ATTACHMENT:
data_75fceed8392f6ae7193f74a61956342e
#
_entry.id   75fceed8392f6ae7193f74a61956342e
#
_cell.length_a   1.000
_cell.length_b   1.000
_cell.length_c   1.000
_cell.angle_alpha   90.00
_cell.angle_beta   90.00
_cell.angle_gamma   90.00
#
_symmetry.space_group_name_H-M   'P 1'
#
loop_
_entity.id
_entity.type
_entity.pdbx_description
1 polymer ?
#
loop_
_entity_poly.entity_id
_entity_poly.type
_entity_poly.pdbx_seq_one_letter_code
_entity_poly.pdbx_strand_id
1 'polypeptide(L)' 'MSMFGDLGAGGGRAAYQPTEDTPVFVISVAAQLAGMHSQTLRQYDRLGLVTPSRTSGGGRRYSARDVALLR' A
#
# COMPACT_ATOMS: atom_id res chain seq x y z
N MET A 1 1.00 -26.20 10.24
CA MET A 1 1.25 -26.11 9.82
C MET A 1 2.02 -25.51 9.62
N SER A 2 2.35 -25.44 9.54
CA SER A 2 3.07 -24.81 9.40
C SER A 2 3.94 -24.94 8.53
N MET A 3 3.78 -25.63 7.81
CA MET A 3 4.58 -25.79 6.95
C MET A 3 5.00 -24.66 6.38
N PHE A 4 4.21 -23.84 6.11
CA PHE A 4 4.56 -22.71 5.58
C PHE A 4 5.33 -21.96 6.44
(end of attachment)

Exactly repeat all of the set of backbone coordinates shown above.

data_75fceed8392f6ae7193f74a61956342e
#
_entry.id   75fceed8392f6ae7193f74a61956342e
#
_cell.length_a   1.000
_cell.length_b   1.000
_cell.length_c   1.000
_cell.angle_alpha   90.00
_cell.angle_beta   90.00
_cell.angle_gamma   90.00
#
_symmetry.space_group_name_H-M   'P 1'
#
loop_
_entity.id
_entity.type
_entity.pdbx_description
1 polymer ?
#
loop_
_entity_poly.entity_id
_entity_poly.type
_entity_poly.pdbx_seq_one_letter_code
_entity_poly.pdbx_strand_id
1 'polypeptide(L)' 'MSMFGDLGAGGGRAAYQPTEDTPVFVISVAAQLAGMHSQTLRQYDRLGLVTPSRTSGGGRRYSARDVALLR' A
#
# COMPACT_ATOMS: atom_id res chain seq x y z
N MET A 1 1.00 -26.20 10.24
CA MET A 1 1.25 -26.11 9.82
C MET A 1 2.02 -25.51 9.62
N SER A 2 2.35 -25.44 9.54
CA SER A 2 3.07 -24.81 9.40
C SER A 2 3.94 -24.94 8.53
N MET A 3 3.78 -25.63 7.81
CA MET A 3 4.58 -25.79 6.95
C MET A 3 5.00 -24.66 6.38
N PHE A 4 4.21 -23.84 6.11
CA PHE A 4 4.56 -22.71 5.58
C PHE A 4 5.33 -21.96 6.44